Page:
Ras Laffan refinery expansion contract to be awarded any day

23 April 2013

Qatar Petroleum increases joint-venture stake for phase two, according to Total refining head

Qatar’s Ras Laffan Refinery Company (RLC) is expected to award the main contract on its $1.2bn phase two refinery expansion in the coming days after reaching a new shareholder agreement on the project, according to a senior executive at joint-venture partner Total.

Earlier this month, market sources told MEED that the engineering, procurement and construction (EPC) deal is set to be awarded to a consortium of Taiwan’s CTCI and Japan-based Chiyoda Corporation.

This has now been all but confirmed by Patrick Pouyanne, president of Total’s refining and petrochemicals division who, speaking at a conference in Paris, said the project “will be built by very reputable Japanese and Taiwanese companies”.

“We were [in Qatar this week] signing the shareholder agreement. We signed it because we have all the tenders in our hand and we want to award the main contract in the coming days,” Pouyanne said.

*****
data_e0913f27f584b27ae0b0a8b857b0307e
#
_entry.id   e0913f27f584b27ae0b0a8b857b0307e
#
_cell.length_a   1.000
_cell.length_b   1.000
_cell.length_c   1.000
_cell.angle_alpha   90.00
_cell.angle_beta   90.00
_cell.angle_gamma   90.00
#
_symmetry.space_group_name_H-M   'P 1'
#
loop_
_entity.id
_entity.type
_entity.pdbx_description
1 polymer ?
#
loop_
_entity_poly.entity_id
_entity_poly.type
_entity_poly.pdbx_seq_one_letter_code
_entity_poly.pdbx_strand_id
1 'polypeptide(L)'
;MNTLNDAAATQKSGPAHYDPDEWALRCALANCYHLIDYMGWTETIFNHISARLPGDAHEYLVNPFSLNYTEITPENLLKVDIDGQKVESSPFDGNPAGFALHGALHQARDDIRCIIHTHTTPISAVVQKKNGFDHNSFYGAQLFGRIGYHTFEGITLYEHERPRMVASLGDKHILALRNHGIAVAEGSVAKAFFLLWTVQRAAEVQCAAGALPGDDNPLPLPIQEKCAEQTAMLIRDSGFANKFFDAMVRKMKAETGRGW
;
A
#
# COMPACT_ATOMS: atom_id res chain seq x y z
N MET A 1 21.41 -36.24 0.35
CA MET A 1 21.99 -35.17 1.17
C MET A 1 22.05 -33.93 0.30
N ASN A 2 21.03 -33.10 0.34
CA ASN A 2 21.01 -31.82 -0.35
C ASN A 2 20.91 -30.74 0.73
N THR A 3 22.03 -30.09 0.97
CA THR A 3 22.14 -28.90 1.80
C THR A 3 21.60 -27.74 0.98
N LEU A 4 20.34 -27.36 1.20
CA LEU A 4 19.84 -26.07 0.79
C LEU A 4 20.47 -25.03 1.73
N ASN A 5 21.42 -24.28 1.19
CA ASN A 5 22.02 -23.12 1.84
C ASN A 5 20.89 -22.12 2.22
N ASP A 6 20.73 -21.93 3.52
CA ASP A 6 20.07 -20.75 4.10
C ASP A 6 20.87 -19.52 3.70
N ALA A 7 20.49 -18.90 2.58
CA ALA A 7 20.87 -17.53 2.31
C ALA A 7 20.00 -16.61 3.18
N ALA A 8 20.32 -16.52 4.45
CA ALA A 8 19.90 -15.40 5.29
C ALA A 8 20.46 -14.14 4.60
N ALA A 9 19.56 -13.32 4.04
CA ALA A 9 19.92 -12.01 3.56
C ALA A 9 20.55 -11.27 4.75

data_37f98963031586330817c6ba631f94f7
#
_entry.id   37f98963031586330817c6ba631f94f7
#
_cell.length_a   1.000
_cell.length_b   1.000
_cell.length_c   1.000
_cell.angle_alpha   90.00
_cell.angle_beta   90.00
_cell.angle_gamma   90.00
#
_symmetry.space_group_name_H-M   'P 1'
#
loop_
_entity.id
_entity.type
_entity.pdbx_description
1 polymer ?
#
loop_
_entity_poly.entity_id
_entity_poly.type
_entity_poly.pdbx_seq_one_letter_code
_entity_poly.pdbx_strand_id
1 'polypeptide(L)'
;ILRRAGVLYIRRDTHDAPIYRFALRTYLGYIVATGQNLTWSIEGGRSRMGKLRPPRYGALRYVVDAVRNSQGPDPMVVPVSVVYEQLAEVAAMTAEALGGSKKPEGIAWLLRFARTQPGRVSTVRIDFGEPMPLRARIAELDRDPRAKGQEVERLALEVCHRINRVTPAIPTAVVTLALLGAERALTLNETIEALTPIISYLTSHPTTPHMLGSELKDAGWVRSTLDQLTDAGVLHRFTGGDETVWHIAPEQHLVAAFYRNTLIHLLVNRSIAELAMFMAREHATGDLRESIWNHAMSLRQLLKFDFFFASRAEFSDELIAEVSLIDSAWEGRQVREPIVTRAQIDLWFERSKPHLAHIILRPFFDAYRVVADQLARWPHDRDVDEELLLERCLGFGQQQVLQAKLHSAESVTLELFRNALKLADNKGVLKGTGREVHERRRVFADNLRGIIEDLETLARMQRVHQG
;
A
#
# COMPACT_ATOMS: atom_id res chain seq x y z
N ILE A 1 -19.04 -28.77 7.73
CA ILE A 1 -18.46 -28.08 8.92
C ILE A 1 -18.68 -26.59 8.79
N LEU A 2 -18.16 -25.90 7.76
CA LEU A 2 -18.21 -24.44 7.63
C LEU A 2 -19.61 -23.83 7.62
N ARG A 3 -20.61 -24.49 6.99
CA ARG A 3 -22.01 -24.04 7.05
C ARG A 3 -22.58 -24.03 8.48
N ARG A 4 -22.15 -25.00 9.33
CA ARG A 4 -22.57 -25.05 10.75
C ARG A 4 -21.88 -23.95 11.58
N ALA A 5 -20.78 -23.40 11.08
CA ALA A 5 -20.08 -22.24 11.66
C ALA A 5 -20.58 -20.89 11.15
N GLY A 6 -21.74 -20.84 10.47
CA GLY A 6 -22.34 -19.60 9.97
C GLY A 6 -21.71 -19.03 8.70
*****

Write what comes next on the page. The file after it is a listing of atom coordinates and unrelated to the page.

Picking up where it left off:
The Ras Laffan refinery expansion, will process an additional 146,000 barrels a day (b/d) of condensate recovered from one of the world’s largest non-associated gas fields, the North Field. Technip carried out the front-end engineering and design (feed) for the project.

State-owned Qatar Petroleum (QP) is the leading shareholder of the existing RLC refinery with a holding of 51 per cent. The US’ ExxonMobil, France’s Total, Malaysia’s Idemitsu, and Japan’s Cosmo hold 10 per cent each. Japan’s Mitsui and Marubeni, each have 4.5 per cent.

“Between Ras Laffan refinery one and Ras Laffan refinery two there are some changes in the shareholdings. QP has increased its share, but Total has maintained its share at 10 per cent,” said Pouyanne, who added that fewer shares would be held by Japanese partners in the second phase.

“We are sure that the cost of the project is $1.2bn… it is $200m under our expectations,” Pouyanne added. “There was good competition [for the EPC contract] maybe because there were huge waves of projects in Qatar and there are less projects coming in the coming years as liquefied natural gas (LNG) trains are being built… Today this is coming in the right window, so we received good prices.”

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